La Vie En Rose
Sitting Down With… Liliana Werner, Co-Director of the Intermountain Ocular Research Center, John A. Moran Eye Center, University of Utah, UT, USA
Liliana Werner |
What inspired the jump from medicine to IOL research?
After medical school and my ophthalmology residency in Brazil, I went to Paris (Hôtel-Dieu de Paris) for a retina fellowship. After two years, I was approached by one of the professors in the ophthalmology department about a PhD program that included a project on surface modification of IOLs. I thought it would be great for my CV, and (I admit, more importantly) it would mean staying in Paris for at least four more years! Through this program I really entered the IOL world, and became fascinated by these devices that can be implanted inside of the eye and remain transparent and functional throughout a lifetime. Also during that time, I realized that scientific methodology is a good match to my personality.
You have moved a lot during your career; what led you to the Moran Eye Center?
When finishing my PhD in Paris, my thesis director suggested I spend a year in the laboratory of David Apple, in Charleston, South Carolina. It was supposed to be only a year, after which I would go back to Paris. However, six months into the fellowship, David was diagnosed with cancer, and I was invited to stay longer, obtaining the status of Visiting Assistant Professor. David had started working on IOL research at the University of Utah with our chair, Randall Olson. So, after spending three and a half years in Charleston, we moved the laboratory back to Salt Lake City, and that is how I ended up making my career at the Moran Eye Center. It is an absolutely great center, and I cannot overemphasize how supportive our chair and the whole professional environment here is to our research!
What are you focusing on right now?
There are three main types of work we perform in our laboratory. We perform a significant number of in vivo preclinical studies in the rabbit model, and are currently evaluating the uveal and capsular biocompatibility of new IOL materials/designs, including accommodating, modular, adjustable and drug-eluting lenses. We also perform ex vivo studies using human eyes obtained postmortem, evaluating new implantable devices, surgical techniques or surgical equipment, as well as evaluating the biocompatibility of IOLs in pseudophakic donor eyes. One of my favorite parts of our work involves analyzing IOLs and other implantable ocular devices that have been explanted from patients because of different complications. To analyze these, we have to use various techniques, such as histochemistry, surface analytical methods and histopathology.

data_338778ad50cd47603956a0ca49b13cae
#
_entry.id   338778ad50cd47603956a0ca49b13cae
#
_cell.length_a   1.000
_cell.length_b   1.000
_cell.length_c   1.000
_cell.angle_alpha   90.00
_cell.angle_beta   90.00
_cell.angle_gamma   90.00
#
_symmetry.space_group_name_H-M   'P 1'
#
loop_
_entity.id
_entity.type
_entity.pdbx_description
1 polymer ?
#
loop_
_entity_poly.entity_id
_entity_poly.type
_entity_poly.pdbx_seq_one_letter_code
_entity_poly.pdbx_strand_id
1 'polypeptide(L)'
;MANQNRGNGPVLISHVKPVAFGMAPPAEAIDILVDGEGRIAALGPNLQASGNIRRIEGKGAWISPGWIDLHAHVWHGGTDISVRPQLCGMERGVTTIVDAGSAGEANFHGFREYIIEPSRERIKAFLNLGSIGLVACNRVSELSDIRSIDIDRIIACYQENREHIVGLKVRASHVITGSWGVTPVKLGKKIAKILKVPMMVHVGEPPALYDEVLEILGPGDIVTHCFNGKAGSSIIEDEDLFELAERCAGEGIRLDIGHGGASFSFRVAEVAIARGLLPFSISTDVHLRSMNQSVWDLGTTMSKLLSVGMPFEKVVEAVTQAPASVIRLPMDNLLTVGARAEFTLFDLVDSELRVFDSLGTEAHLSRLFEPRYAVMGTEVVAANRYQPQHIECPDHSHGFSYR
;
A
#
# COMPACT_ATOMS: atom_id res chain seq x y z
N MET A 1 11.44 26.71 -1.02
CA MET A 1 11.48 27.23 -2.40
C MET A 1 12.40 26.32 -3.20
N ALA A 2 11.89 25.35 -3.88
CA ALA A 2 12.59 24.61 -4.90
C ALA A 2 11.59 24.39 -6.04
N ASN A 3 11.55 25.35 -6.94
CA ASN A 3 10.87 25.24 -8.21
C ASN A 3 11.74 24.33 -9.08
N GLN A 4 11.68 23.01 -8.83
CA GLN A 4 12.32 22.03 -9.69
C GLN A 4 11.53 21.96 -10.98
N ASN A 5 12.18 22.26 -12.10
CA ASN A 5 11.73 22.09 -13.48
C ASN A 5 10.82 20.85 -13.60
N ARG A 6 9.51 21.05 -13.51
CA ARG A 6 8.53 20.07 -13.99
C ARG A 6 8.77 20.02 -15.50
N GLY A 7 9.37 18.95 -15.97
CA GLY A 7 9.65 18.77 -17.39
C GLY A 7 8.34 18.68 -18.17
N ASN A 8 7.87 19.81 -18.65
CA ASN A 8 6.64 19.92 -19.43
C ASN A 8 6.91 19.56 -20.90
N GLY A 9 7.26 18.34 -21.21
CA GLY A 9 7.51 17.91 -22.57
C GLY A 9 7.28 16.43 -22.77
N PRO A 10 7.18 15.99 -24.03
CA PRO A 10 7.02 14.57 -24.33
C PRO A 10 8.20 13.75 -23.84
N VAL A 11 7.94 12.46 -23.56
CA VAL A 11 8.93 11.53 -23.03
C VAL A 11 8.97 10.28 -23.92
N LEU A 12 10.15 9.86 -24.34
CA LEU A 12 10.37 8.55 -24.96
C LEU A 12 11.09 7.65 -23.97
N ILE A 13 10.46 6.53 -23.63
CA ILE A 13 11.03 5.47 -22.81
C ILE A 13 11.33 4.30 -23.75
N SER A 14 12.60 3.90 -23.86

Which area of your research is having (or has had) the most impact?
Perhaps the body of work on IOL complications, including various causes of IOL opacification and their impact on visual function. Considering the number of new materials and designs under development – or entering the market – constant vigilance is necessary.
What do you hope to achieve in 10 years’ time?
An IOL that, besides exhibiting excellent biocompatibility, clarity, and optical quality, would also allow for insertion through very small incisions, non-invasive multiple and reversible power adjustments, and be accommodating.
Who have been your mentors?
We never arrive anywhere alone, and there are so many people throughout my life to acknowledge. To name just a few, I have to first of all acknowledge my parents for their constant and unconditional support. At the professional level, Jean-Marc Legeais was my PhD thesis director, and helped me enter this interesting world of IOL research. My move to the US to work with David Apple was fundamental to my career and I am so grateful to all opportunities I had while working with him. And, since 2002, I feel very privileged to work with prominent colleagues such as Nick Mamalis and Alan Crandall under the leadership of Randall Olson at the Moran Eye Center.
What do you find most rewarding about your work?
I love that our research to help improve an IOL or other ocular device has the potential to impact so many patients around the world – many more patients than I could help as an ophthalmologist. Also, it’s great to be able to significantly help our colleagues when they face some unknown complication for which we have already performed studies evaluating its natural history and preventative measures.
Any advice for those following in your footsteps?
I believe we can have a general life plan, but we have to remain open to unexpected opportunities. Many times we think we really want something, and then an opportunity to do something else shows up, and we can be very pleasantly surprised! We are the happiest when we discover what we really like to do, whatever that might be, and in my case that is research. There is no work that is unimportant, and it is great that we are all different so we can complement each other!